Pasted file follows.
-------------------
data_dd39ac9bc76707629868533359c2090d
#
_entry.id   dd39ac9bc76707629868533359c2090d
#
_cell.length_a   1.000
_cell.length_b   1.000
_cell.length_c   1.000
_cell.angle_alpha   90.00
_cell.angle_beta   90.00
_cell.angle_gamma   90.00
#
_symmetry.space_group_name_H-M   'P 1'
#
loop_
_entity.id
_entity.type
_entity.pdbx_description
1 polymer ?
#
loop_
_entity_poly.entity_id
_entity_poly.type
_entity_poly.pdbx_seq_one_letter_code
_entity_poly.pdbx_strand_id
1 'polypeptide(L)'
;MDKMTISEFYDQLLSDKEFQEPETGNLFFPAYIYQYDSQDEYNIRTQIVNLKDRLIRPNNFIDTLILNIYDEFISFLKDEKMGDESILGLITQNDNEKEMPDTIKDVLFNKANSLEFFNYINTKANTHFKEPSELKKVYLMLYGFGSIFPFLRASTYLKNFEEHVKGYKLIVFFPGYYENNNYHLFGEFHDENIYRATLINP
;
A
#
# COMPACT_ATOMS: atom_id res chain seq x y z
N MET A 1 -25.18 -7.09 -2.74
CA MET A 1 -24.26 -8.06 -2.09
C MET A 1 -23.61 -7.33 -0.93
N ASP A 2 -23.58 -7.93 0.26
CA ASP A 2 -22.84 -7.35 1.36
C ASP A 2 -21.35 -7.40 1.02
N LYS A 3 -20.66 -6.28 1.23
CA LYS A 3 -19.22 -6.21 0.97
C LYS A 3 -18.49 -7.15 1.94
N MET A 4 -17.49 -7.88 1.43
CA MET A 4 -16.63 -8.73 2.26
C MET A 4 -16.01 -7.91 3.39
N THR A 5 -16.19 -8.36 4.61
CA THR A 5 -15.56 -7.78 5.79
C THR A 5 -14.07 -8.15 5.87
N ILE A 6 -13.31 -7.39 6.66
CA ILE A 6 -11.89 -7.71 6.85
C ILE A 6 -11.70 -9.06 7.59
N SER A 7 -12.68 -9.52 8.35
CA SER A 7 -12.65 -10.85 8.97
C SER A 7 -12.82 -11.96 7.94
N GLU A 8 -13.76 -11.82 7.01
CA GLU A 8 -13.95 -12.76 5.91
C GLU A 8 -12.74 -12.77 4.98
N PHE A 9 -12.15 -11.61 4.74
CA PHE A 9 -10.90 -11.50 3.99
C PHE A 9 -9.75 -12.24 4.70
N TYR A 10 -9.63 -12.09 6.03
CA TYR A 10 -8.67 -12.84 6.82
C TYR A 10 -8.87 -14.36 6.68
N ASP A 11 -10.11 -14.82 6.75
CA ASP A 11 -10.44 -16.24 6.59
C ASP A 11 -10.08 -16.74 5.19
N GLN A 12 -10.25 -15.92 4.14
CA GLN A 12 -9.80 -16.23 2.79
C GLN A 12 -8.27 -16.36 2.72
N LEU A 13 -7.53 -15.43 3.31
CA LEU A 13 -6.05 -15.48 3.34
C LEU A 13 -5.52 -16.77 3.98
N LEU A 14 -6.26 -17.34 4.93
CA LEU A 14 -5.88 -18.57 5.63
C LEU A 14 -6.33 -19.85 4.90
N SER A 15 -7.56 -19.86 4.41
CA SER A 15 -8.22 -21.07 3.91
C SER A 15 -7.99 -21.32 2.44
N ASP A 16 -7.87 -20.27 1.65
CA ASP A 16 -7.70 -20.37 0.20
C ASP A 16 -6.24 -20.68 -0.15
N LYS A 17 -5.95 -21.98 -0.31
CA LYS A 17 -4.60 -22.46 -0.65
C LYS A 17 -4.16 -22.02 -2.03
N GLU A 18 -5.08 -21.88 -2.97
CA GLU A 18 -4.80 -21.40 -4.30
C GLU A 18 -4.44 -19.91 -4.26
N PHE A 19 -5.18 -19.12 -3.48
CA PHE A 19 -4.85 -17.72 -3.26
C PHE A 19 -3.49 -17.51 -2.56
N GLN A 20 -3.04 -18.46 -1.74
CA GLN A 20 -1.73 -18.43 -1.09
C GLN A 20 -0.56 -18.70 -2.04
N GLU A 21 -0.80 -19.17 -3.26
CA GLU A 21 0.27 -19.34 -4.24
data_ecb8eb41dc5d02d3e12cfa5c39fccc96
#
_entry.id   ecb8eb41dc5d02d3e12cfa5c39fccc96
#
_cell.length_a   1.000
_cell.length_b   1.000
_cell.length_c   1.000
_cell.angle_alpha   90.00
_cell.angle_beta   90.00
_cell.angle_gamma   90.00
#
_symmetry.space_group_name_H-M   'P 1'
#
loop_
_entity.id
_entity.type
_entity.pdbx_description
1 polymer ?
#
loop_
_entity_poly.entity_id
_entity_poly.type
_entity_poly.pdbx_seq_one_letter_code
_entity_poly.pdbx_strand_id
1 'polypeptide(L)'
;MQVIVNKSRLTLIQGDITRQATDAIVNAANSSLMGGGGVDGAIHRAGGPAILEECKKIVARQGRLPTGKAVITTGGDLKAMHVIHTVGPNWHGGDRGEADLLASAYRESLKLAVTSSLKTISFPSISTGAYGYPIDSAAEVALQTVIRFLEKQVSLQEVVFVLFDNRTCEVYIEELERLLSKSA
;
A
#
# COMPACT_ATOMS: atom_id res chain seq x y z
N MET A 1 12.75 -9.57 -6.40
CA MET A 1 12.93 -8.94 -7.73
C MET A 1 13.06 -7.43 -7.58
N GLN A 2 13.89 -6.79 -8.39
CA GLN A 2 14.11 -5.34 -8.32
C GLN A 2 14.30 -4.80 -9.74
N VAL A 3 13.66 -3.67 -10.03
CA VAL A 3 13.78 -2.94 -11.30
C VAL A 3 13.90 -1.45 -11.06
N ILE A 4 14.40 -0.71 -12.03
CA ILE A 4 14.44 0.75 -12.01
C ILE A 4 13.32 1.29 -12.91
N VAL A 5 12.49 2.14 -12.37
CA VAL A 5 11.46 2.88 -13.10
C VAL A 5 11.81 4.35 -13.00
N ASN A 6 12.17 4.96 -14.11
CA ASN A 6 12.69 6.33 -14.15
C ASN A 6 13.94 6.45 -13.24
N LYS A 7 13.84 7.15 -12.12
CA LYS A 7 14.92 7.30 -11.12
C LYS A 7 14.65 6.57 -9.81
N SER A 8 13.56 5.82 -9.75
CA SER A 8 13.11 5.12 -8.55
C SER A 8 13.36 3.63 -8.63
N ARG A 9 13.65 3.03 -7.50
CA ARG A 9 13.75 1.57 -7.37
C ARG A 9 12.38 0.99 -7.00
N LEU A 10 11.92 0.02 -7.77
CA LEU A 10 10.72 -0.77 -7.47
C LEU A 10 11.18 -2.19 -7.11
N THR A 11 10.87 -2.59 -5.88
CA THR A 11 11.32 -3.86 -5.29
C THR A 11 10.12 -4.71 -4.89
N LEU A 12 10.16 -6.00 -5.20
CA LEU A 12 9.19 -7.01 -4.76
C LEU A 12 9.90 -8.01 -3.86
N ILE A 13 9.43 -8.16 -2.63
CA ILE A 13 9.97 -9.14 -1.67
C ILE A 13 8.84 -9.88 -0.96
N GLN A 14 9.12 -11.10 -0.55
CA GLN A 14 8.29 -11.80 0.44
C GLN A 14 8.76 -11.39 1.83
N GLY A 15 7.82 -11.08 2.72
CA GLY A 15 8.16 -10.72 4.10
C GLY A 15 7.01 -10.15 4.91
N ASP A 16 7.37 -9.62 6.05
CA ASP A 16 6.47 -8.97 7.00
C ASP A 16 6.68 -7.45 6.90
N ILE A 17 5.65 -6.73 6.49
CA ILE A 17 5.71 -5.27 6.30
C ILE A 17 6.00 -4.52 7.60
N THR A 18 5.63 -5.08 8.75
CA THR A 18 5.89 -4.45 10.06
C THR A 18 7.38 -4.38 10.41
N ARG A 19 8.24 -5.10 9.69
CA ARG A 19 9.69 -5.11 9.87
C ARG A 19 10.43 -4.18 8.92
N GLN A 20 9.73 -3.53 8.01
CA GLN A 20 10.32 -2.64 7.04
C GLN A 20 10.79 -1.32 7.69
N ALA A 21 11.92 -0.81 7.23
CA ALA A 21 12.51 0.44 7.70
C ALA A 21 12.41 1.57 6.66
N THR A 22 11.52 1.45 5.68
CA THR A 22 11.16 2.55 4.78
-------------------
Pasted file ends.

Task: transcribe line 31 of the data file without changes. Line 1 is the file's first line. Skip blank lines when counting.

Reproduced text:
N MET A 1 -25.18 -7.09 -2.74